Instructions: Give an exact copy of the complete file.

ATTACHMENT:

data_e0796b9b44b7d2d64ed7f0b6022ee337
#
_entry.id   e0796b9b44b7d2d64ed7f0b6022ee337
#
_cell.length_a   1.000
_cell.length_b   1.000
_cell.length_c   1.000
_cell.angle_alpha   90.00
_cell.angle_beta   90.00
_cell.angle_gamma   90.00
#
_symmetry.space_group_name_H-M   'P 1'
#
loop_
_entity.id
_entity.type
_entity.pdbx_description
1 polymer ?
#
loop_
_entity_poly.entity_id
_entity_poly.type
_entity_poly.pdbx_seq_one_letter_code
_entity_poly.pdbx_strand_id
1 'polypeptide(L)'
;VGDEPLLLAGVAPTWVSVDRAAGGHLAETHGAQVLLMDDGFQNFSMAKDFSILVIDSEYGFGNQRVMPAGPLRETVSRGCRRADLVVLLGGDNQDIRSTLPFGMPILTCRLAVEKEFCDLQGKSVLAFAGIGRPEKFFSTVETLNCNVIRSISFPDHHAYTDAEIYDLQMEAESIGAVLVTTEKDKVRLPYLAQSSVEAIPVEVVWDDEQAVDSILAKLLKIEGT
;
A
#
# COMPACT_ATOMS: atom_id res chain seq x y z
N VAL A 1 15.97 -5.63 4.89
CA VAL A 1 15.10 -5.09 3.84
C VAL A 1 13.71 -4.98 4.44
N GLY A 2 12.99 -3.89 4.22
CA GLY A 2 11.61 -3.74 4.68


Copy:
data_e0796b9b44b7d2d64ed7f0b6022ee337
#
_entry.id   e0796b9b44b7d2d64ed7f0b6022ee337
#
_cell.length_a   1.000
_cell.length_b   1.000
_cell.length_c   1.000
_cell.angle_alpha   90.00
_cell.angle_beta   90.00
_cell.angle_gamma   90.00
#
_symmetry.space_group_name_H-M   'P 1'
#
loop_
_entity.id
_entity.type
_entity.pdbx_description
1 polymer ?
#
loop_
_entity_poly.entity_id
_entity_poly.type
_entity_poly.pdbx_seq_one_letter_code
_entity_poly.pdbx_strand_id
1 'polypeptide(L)'
;VGDEPLLLAGVAPTWVSVDRAAGGHLAETHGAQVLLMDDGFQNFSMAKDFSILVIDSEYGFGNQRVMPAGPLRETVSRGCRRADLVVLLGGDNQDIRSTLPFGMPILTCRLAVEKEFCDLQGKSVLAFAGIGRPEKFFSTVETLNCNVIRSISFPDHHAYTDAEIYDLQMEAESIGAVLVTTEKDKVRLPYLAQSSVEAIPVEVVWDDEQAVDSILAKLLKIEGT
;
A
#
# COMPACT_ATOMS: atom_id res chain seq x y z
N VAL A 1 15.97 -5.63 4.89
CA VAL A 1 15.10 -5.09 3.84
C VAL A 1 13.71 -4.98 4.44
N GLY A 2 12.99 -3.89 4.22
CA GLY A 2 11.61 -3.74 4.68